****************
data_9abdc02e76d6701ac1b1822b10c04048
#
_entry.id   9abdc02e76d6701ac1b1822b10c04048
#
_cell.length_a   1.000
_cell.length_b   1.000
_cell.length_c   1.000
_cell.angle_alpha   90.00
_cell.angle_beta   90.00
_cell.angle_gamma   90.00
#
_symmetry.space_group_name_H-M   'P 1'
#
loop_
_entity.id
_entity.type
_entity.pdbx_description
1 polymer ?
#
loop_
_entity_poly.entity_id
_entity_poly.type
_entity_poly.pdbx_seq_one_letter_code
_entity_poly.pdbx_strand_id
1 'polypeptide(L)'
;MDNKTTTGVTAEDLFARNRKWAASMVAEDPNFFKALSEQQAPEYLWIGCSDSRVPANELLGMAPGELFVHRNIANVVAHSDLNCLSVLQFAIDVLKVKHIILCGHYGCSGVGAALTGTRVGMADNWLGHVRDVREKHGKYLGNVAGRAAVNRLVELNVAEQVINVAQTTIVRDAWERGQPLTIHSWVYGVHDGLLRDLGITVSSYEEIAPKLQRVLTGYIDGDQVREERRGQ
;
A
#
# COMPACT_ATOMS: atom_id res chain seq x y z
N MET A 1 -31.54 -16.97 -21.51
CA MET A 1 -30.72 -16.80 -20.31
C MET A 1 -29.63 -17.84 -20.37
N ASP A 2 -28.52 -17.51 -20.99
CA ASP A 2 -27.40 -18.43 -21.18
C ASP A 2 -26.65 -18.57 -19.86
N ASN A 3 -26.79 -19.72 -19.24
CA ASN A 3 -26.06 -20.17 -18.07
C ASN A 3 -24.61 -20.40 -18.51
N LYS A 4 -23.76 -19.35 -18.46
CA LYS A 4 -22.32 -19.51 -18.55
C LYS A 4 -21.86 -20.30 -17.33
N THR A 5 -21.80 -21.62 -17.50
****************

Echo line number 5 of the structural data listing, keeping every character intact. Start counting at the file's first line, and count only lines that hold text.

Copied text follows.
_cell.length_a   1.000